Coordinates: 34°41′0″N 44°58′0″E / 34.68333°N 44.96667°E / 34.68333; 44.96667
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View over Kifri
View over Kifri
Kifri is located in Iraq
Location in Iraqi Kurdistan
Coordinates: 34°41′0″N 44°58′0″E / 34.68333°N 44.96667°E / 34.68333; 44.96667
Country Iraq
Governorate Kurdistan Region
Autonomous regionSulaymaniyah
282 m (925 ft)
 • Total32,870
Time zoneUTC+3

Kifri (Arabic: کفري;[2] Kurdish: کفری, romanized: Kifrî;[3][4] Turkish: Kifri[5]) is the central town of Kifri District in Diyala Governorate, Iraq. It has a mixed population of Arabs, Kurds and Turkmen.[6][7] It is under de facto administration by Kurdistan Region, but remains a disputed area claimed by the central government.[8][9]


Kifri was known to have oil as early as the 1820s.[10] James Buckingham visited Kifri in the 1820s. He described the town as clean and moderately large, estimating its population at 3,000. Buckingham also described the town as having furnished bazaars with excellent fruit, especially melons and grapes. Kifri had a cookshop selling kebabs, roast meat and sausages, and one coffee-house.[11]

Kifri, which was also known as Salahiye during the Ottoman era,[12] was part of the Ottoman Empire until the United Kingdom captured the town in April 1918 during the Mesopotamian campaign.[13] During the capture, 565 Ottoman prisoners and one mountain gun were captured.[14] The local Kurds were supportive of the British and were described as very hostile to the Ottomans.[15] Britain briefly lost control over the town for two days during the revolt of 1920 to the local tribes. Captain G. H. Salmon was killed during the tribal takeover.[16]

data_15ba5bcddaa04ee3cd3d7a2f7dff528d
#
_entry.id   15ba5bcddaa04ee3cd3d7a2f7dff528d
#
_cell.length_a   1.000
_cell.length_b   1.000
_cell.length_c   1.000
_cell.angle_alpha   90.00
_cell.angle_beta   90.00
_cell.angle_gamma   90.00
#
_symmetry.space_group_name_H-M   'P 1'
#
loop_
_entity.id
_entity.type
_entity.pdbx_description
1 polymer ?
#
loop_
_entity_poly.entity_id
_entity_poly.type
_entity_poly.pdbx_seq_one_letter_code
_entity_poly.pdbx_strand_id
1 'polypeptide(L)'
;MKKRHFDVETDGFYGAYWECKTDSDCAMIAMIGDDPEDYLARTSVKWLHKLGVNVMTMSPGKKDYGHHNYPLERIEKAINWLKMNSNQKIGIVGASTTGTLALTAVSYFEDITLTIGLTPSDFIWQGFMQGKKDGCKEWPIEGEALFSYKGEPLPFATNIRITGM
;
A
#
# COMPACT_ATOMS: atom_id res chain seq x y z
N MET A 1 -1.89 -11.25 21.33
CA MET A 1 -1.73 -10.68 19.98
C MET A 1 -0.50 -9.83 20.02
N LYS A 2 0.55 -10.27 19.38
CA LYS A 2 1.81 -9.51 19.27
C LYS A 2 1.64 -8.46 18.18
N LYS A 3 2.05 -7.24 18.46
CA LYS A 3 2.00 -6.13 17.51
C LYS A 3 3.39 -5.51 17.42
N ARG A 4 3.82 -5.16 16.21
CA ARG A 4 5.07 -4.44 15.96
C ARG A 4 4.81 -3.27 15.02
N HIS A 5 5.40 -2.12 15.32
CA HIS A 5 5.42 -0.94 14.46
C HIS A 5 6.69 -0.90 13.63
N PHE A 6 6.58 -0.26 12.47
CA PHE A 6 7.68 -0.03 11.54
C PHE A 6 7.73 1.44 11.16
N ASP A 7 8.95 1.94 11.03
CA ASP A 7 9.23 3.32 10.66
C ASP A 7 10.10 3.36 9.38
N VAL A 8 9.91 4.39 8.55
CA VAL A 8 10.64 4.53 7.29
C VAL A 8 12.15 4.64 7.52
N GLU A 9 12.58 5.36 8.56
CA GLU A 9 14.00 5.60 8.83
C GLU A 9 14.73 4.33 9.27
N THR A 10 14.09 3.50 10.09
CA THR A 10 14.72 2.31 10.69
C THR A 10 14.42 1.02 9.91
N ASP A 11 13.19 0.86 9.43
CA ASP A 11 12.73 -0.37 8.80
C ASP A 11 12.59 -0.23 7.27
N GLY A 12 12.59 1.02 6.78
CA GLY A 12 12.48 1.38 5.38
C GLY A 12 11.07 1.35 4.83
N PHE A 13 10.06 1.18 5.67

The locals of Kifri did not support the Mahmud Barzanji revolts causing Mahmud Barzanji not to push for the inclusion of the town into his jurisdiction.[17] In 1921, the town was included in the plans of Winston Churchill in creating an independent Kurdistan which would work as a bulwark against Turkey.[18]

Under the British Mandate of Iraq, the Turkoman language was an official language in Kifri under Article 5 of the Language Act of 1930, due to the town's significant Turkmen population.[19]

British data stated that Kurds constituted 67% and 60% of the population in the town in 1924 and 1931, respectively, while the remaining population was Arab and Turkmen.[7] However, the town was not included in the 1931 British-Iraqi 'Local Languages Law' initiative which would have made Kurdish an official language in the town for arbitrary reasons.[20] 70% of the population was Kurdish in the Iraqi census of 1947.[21]

Iraq's first two Turkmen schools were opened on November 17, 1993, one in Erbil and the other in Kifri.[22]